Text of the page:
As Ambassador to Japan from 2002 to 2006, I found many think tanks in Tokyo working in different areas of socio-economic and political development, including foreign affairs. They do extensive research work and in many instances, upon request or commissioning by the government. The system works two ways. The think tanks, like think tanks all over the world, do research on their own and reveal these through publications/ seminars/ conferences where there is participation by the government that uses these materials for their policy work in a pro-active and cooperative manner. In fact, these think tanks in Tokyo are a great help to the respective government ministries because these ministries do not have the necessary manpower or time to carry out extensive research and depend on the think tanks for their research needs to help them in making policies of the government.  Often, the ministries commission these think tanks to carry out research on specific issues.

The pattern of relationship between the government and the think tanks in Japan is also the pattern that exists at other world capitals in more or less the same manner. It is in Dhaka and in particular with this think tank that drew the Finance Minister’s wrath that the relationship is an antagonistic one. When the BNP was in office, its opponents were looking up to this organization for helping its anti-government role. This time with the AL in power, it is the BNP and its supporters who are looking up to this organization to further their cause against the government. In a country where non-partisan people often are anti-establishment, this think tank also has significant following among those who do not support either the two mainstream parties. In between all these, the research/recommendations of the think tanks are wasted and the government is unable to benefit for their work. Both in their respective ways fail to serve the cause of the country where cooperation and partnership would have been beneficial to both and the country.

The criticisms of the think tanks of the present government and the last BNP government on issues of social and economic development notwithstanding, Bangladesh has done very well in these areas of development. No less an authority on these issues than Noble Laureate Amarta Sen has given Bangladesh very high marks in these areas of development and has placed Bangladesh ahead of India. Of course, there is need to mention that there are no two opinions about the points that the think tanks make, in particular the one that incurred the Finance Minister’s anger, that in many areas, the government would do better to take their suggestions to achieve higher rates of socio-economic growth to transform Bangladesh from an LDC to a middle income country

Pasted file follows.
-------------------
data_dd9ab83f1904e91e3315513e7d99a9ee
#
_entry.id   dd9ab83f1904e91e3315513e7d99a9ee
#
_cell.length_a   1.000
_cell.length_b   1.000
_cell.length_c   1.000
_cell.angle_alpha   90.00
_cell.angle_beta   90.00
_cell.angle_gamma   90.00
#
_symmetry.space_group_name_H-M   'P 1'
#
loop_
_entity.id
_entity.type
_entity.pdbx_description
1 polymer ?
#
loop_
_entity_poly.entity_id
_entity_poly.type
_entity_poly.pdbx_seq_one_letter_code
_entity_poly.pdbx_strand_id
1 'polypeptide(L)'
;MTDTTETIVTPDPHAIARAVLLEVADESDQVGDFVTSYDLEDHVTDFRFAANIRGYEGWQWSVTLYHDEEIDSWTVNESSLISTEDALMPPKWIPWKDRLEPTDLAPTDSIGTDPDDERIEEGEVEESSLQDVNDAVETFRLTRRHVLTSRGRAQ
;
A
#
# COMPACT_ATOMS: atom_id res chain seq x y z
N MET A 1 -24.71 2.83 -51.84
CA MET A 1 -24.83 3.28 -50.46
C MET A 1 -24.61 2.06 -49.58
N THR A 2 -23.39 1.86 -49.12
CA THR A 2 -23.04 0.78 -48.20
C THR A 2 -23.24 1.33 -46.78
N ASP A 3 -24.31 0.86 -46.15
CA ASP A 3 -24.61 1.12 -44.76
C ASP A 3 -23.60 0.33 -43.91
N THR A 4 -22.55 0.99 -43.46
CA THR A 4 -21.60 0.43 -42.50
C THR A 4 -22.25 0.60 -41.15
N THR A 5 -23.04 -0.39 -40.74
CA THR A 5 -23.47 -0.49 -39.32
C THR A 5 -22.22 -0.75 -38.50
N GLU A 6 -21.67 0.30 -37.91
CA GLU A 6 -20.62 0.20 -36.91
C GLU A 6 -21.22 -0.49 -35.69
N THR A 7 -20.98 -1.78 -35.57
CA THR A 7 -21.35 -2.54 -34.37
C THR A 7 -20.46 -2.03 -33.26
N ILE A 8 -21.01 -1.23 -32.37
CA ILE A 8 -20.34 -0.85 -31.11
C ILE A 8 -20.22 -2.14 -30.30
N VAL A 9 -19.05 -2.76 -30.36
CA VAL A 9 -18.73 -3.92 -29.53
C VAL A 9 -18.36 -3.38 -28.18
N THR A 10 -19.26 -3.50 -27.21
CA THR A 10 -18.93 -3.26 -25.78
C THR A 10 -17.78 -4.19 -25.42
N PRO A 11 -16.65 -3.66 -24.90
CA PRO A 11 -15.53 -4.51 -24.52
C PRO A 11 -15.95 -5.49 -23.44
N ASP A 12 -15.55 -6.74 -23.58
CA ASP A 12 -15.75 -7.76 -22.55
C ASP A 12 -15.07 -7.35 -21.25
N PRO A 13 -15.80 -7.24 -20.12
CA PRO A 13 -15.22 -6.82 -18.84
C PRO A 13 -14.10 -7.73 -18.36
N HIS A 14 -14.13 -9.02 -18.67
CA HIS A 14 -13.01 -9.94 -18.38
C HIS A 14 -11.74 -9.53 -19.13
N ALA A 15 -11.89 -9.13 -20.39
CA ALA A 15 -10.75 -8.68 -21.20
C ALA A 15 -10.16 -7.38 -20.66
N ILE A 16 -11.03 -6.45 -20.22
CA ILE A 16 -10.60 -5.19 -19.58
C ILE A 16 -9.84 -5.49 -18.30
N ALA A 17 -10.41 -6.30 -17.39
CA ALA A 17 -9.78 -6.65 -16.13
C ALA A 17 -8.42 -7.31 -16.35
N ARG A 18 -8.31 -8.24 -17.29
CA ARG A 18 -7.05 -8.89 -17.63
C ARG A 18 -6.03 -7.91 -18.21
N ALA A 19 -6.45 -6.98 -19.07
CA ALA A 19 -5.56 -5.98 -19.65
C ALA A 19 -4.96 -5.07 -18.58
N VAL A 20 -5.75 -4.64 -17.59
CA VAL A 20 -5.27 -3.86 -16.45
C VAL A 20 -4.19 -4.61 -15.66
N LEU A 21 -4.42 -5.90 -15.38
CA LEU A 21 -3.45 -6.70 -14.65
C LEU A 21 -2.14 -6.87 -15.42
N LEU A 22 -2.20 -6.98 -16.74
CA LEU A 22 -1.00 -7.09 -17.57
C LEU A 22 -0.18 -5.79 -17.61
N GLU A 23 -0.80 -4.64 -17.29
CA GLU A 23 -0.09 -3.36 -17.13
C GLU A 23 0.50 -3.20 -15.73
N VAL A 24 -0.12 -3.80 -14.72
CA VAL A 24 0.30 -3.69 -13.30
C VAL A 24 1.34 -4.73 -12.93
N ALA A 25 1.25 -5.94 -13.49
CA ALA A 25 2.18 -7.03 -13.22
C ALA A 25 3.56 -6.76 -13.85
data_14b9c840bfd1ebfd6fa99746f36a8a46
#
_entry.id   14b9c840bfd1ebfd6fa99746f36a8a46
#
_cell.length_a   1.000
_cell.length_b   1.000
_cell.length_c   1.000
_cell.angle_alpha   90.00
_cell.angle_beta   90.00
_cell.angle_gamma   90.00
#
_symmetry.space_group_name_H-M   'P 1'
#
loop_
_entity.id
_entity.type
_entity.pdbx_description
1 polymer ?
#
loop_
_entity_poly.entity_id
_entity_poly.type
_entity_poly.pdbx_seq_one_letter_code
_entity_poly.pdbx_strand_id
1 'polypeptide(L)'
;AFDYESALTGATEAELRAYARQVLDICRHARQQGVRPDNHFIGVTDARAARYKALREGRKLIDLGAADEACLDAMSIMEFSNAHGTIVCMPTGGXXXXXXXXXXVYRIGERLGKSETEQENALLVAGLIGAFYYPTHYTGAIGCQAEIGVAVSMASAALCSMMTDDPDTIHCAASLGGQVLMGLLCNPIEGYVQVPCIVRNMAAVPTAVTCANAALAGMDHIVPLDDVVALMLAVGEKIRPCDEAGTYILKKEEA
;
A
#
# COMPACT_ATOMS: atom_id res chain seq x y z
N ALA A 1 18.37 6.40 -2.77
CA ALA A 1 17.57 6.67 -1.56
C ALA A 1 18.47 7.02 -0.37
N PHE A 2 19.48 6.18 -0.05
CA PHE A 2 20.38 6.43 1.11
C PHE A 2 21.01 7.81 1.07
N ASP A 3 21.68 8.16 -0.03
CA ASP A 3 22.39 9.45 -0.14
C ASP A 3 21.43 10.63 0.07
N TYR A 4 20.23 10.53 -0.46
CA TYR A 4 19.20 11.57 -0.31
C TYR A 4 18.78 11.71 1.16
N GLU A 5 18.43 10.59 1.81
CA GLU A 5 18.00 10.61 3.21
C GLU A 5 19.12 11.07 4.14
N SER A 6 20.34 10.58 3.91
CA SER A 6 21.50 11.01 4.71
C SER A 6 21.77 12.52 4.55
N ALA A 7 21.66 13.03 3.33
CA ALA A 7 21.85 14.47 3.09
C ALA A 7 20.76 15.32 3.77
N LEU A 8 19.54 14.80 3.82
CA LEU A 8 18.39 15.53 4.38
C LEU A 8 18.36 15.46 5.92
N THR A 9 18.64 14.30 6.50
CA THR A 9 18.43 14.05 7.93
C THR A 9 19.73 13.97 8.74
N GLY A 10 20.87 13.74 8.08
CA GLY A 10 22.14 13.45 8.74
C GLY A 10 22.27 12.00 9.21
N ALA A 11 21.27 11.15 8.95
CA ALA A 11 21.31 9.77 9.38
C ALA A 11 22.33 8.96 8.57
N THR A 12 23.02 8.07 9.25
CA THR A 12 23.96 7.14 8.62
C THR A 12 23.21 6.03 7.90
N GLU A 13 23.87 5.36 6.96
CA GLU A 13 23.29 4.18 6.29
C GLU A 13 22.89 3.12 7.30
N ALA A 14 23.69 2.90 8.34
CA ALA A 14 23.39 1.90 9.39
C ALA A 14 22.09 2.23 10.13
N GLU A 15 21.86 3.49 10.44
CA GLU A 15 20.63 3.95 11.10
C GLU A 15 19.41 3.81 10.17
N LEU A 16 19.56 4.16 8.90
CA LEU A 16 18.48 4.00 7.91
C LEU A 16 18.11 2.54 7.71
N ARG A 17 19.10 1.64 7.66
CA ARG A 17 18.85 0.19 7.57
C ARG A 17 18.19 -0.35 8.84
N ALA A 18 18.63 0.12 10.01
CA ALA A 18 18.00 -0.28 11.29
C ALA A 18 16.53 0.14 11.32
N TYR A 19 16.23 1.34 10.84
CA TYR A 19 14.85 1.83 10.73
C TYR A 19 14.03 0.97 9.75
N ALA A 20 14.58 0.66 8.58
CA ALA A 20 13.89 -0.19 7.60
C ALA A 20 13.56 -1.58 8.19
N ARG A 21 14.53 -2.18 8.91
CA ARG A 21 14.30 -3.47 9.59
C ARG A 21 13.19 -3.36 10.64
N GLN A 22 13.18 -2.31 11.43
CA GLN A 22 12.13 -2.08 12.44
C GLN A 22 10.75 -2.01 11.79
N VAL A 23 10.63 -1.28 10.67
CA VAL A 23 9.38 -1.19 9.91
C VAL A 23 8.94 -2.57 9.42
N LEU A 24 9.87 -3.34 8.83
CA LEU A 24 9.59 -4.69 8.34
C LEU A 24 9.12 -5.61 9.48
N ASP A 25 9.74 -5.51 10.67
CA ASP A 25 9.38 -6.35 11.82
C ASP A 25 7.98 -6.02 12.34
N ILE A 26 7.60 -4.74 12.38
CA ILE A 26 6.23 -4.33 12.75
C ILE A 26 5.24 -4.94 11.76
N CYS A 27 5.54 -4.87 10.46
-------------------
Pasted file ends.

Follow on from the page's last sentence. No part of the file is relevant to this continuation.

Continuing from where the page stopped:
Nevertheless, the undeniable fact is that socio-economic development of Bangladesh is on track despite what think tanks think. It is not the wrong policies of the government generally that is impeding the country from growing faster. Our private sector and the NGOs are quite capable of working with the government or outside it to help Bangladesh grow and they are doing it.  Unfortunately, their efforts and those of the government notwithstanding, Bangladesh is not growing at the rate needed for socio-economic transformation not because of not following the right policy options but because of matters of politics; political culture and political psychology. The politics of conflict between the two mainstream parties is just not impeding the efforts of the government to achieve Bangladesh’s fullest potentials in socio-economic growth; it is now threatening to take away all our modest achievements in these sectors. If the next elections are not held in a fair manner where all parties would be able to participate, it is not socio-economic growth that would be our concern. The very future of the country would be at stake.

It is time therefore for our think tanks and economists worrying themselves with socio-economic issues of growth to take rest for a while. It is time for think tanks and individuals with knowledge of political science; political culture and political psychology to take the centre stage and give the country the benefit of their knowledge and expertise. Let them take the centre stage not as opponents of the government but as partners, and carry out their work not in the media but in rational ways through networking with the government and the political parties.

The writer is a retired career Ambassador and Secretary to the government